We keep hearing how torture is now necessary because of the type of war we're now in, that the American public just doesn't understand the realities of the battlefield. It's interesting then to note how McCain, the only candidate with experience as a POW, along with a coalition of more than a dozen admirals and generals, strongly oppose the use of torture. The chicken-hawk coalition (Cheney, Bush, Giuliani, and others who are for it) all pulled every string available to avoid combat in Vietnam. The "realities of war" that they understand is that you can tell one's underlings and proxies to commit the most vile acts as long as none of them venture into the walled-off enclosures of the wealthy elite.
By Joseph P. Hoar, and David M. Maddox, Stars and Stripes
We have watched with growing concern over the last several months the manner in which the issue of torture has been raised in the presidential campaign — in debates and on the campaign trail. We recognize that campaigns are often more about scoring points against opponents than responsibly staking out affirmative positions. In too many instances, the debate about interrogation methods and prisoner treatment has lacked an understanding about the impact that torture (or as some have termed it, “enhanced interrogation techniques”) has on the safety of American military personnel and the values they fight to defend.
We hope to change that. We are co-chairmen of a gathering of more than a dozen retired generals and admirals with extensive backgrounds in combat operations, intelligence, law and medicine who met last weekend in Iowa to address these issues directly in private meetings with seven of the candidates. We invited every presidential candidate from both parties to meet privately with us for a candid discussion of these issues. Our group is nonpartisan and will not endorse any candidate. Our goal is to ensure that every presidential candidate has the opportunity to hear firsthand from those of us who have made national security our life’s work the importance of getting it right on prisoner treatment.
We started these discussions in New Hampshire in April with several of the candidates. Now, with the first votes of the 2008 election only weeks away, our objective to reach every candidate on this issue takes on even more urgency. Our group is not a formal one, but we have come together because we believe that national policies governing treatment of detainees in counterterrorism operations have placed American military personnel at increased risk, undermined U.S. intelligence gathering efforts, and stained the reputation of the United States around the world. Most generals and admirals do not get involved in the political fray, even those of us who are retired. But we feel a responsibility at this juncture to do what we can to preserve the values we fought to defend and to uphold the standards of humane treatment on which those serving our country today — and those who will serve it in the future — depend.
Five former chairmen of the Joint Chiefs of Staff have spoken out publicly urging that the U.S. not deviate from the humane treatment provisions of the Geneva Conventions. While some argue that this “new war” has outgrown the “quaint” rules of the Geneva Conventions, as military professionals, we learned that every war is a “new war” in some respects. It is certainly true that the nature of the threat has changed. But nothing in our logic or experience tells us that, by necessity, everything has changed. The basic obligations of an occupying power, a matter of settled international law, have not changed. The standards we apply to ourselves when dealing with captives — like those we expect our enemies to observe in dealing with captives they hold — have not changed. And, unless we are willing to concede defeat, who we are as a nation — our character and the values we espouse — has not changed.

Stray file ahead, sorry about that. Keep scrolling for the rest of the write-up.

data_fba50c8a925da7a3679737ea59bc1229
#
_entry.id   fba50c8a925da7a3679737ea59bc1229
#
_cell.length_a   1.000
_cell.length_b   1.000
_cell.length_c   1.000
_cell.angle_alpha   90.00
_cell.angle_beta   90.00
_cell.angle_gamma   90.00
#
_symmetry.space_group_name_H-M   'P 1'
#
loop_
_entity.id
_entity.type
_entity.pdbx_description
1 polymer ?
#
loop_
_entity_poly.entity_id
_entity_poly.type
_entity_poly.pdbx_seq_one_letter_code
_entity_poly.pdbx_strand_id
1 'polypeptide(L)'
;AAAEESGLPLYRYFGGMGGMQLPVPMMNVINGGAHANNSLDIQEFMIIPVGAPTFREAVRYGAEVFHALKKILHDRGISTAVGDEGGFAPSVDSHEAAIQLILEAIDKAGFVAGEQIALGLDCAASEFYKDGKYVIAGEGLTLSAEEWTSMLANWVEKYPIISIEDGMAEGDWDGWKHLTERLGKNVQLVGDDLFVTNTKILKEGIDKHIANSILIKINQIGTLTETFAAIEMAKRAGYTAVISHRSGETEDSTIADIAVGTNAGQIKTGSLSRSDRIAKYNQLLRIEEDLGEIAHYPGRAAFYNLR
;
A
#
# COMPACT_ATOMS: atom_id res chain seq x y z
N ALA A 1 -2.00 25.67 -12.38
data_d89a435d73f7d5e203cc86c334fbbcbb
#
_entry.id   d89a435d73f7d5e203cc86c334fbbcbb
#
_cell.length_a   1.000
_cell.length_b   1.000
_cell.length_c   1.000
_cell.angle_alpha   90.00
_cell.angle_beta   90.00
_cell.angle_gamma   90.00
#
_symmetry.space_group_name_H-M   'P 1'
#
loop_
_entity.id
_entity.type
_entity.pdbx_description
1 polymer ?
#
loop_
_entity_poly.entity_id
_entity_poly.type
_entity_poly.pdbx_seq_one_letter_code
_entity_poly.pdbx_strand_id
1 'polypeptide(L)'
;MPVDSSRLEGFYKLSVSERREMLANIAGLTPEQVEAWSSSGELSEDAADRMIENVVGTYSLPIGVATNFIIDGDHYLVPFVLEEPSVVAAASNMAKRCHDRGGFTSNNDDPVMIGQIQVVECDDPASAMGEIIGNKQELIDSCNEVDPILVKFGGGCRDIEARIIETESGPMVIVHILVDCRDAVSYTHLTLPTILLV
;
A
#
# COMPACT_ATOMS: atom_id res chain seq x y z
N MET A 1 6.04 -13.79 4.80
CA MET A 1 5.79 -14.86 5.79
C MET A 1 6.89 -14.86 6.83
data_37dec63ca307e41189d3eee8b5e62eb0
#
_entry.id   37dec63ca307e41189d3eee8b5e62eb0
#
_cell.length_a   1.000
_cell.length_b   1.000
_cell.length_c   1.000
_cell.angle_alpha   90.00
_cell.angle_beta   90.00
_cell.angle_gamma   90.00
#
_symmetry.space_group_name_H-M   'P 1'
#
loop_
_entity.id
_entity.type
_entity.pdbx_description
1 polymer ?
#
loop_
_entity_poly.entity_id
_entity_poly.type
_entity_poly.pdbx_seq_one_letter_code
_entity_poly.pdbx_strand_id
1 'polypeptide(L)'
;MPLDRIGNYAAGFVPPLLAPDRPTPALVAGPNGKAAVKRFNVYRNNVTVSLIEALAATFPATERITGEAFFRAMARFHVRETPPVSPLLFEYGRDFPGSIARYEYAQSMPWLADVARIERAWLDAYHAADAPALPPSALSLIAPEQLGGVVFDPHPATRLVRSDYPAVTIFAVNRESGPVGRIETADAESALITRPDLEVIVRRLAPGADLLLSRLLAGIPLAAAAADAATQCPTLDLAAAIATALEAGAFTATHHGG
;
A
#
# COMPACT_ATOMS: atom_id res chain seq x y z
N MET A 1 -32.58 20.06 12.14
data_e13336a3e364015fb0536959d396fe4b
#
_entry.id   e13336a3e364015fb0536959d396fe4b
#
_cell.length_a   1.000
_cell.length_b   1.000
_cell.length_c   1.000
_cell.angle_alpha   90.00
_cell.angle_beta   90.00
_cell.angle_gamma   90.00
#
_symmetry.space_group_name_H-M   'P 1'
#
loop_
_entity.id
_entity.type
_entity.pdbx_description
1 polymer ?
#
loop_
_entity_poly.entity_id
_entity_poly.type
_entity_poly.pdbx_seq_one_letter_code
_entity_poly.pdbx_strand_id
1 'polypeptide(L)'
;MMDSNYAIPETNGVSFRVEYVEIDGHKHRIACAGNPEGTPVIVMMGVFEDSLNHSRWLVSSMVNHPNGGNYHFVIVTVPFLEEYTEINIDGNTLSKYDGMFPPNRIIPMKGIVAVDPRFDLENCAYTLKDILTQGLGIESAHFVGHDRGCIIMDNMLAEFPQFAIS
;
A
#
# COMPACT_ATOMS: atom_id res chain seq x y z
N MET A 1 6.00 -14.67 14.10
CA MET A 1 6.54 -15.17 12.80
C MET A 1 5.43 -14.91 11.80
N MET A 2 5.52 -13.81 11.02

Gen. David Petraeus, responding to a survey that revealed a troubling level of acceptance of abuse against noncombatants by U.S. soldiers in Iraq, underscored this in an open letter to the troops in May. “Our values and the laws governing warfare teach us to respect human dignity, maintain our integrity, and do what is right. Adherence to our values distinguishes us from our enemy,” Petraeus wrote. And while “some may argue that we would be more effective if we sanctioned torture or other expedient methods to obtain information from the enemy, they would be wrong.”
We agree. Whoever the next occupant of the Oval Office is, he or she will be the person to whom the men and women of our armed forces will look, not only for their orders but for the guidance and standards that inform those orders. Our troops need clear and consistent standards, and the military provides those to them. But if the commander in chief muddies that message by saying that he or she would be willing to authorize torture in exceptional circumstances, we cannot expect our troops on the battlefield, who face death every day, to eschew it.
Our country cannot hope to lead the world if it forsakes the most fundamental rules and standards it insists other countries uphold. And no candidate can effectively lead this country without a deep understanding of and respect for the values on which it was founded. We owe a duty to those serving our country in uniform to do what we can to secure that leadership.
Marine Gen. Joseph P. Hoar (retired) was commander in chief of U.S. Central Command from 1991 to 1994. Gen. David M. Maddox (retired) was commander in chief of U.S. Army Europe from 1992 to 1994.
It's a sign of the times, when the Stars and Stripes starts worrying about the slow creep of Fascism.